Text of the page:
• column 3 = so what? column, ask reflection questions such as what if the variables were different?
      • In Social studides class, 3 columns
        • middle column = driving or provocative questions
        • left column = supporting evidence from text
        • right column = counterarguments
        • bottom of page = student’s conclusion
      • In Math class,
        • column 1 = graph, chart
        • column 2 = direct reading of info in graph or chart
        • column 3 = inferences and questions related to the graph
      • Also see Double entry journal article for other column label ideas
    • Related Reading
  3. Sketching My Way Through the Text
    • Focus
      • Visualizing Meaning
    • Description
      • Students draw a sequences of sketches, drawing, cartoons to represent key ideas in readings
      • Quick sketches not masterpieces
    • Why do this?
      • Visualizing meaning can be a powerful tool for developing understanding
      • Can reveal different perspectives
      • Can show how students see ideas evolving in a text
      • Good for representing sequences of events that represent changes over time (examples – plots, growth, historical events, biological processes, etc.)
      • Students are more likely to remember visuals they create themselves
    • How it works?
      • Model how to create quick sketches while summarizing and reacting to a text
        • make sure sketches are rough diagrams
        • emphasize that sketches should be quick and simple so they don’t eat up too much reading time
      • Let students try the strategy.  Circulate around the room and coach them as needed.
      • Let up drawing sharing modes
        • Physical drawings – post around the room and facilitate a gallery walk
        • Electronic drawings – gather in Padlet
        • Allow students to notice what points students drew in common and what points were uniquely noticed by different students
    • Variations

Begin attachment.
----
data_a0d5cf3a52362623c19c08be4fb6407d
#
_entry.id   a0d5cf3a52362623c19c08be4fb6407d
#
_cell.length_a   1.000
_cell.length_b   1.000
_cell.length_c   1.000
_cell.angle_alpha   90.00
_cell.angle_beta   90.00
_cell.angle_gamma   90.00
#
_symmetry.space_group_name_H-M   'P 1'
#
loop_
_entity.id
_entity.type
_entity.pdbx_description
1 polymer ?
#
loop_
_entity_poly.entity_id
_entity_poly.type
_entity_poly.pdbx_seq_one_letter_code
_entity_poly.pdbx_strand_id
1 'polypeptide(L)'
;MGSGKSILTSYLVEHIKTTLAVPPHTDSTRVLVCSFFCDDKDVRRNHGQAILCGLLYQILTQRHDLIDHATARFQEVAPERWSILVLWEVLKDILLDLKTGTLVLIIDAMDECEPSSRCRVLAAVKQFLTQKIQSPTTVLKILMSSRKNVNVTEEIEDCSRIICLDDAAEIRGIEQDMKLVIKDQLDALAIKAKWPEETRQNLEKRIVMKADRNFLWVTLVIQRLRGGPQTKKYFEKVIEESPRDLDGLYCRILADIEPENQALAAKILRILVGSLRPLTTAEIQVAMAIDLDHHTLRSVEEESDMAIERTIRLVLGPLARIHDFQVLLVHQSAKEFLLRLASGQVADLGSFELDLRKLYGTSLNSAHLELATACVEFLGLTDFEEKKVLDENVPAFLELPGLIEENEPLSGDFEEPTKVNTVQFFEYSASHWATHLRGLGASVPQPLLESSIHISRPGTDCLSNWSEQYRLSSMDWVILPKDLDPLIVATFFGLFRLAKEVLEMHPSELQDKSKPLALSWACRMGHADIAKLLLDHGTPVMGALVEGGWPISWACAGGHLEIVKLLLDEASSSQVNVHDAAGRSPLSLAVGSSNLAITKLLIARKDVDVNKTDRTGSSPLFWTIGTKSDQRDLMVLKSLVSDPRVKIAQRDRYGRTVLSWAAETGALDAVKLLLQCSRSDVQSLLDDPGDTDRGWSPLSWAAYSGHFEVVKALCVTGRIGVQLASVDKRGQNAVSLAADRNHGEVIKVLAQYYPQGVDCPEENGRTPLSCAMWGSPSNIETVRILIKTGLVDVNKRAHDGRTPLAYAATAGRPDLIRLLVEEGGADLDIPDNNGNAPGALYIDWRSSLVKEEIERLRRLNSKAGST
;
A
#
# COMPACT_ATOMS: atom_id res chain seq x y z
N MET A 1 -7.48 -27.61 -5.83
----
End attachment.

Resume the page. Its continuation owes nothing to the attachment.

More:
• Related Reading


Students can’t just be instructed to read texts deeply.  They need to be taught how to do this.  Using a variety of methods to annotate texts can teach students how to stop, think and react periodically while reading.  The annotation artifacts can also remind students at later times what was the key information they noticed and what were their key reactions to readings.


Preparation Steps
  • Select reading selections that will help students apprehend learning targets and develop products.
  • Decide which during reading strategy will best help students summarize and react to the information in upcoming assigned readings.
  • Select model texts (short) to model the selected strategies.
Early Implementation Steps
  • Model the selected strategy using short passages and think aloud protocol.  Be sure to provide key tips and the purpose for the strategy.
  • If the strategy is new and complex, use a gradual release method – model it first, do with the whole class volunteering next steps, do it in pairs and then do it individually.
  • Let students try out the strategy.  Circulate around the room and coach them as needed.
  • Facilitate discussions that allow students to share their annotations.
Advanced Implementation Steps
  • Use student feedback to determine which strategies they enjoy most and find most effective.  Incorporate these strategies into routines.
  • Use annotations to create written pieces.  See Writing to Learn and Quick Writes articles for ideas.



Leave a Reply

Your email address will not be published. Required fields are marked *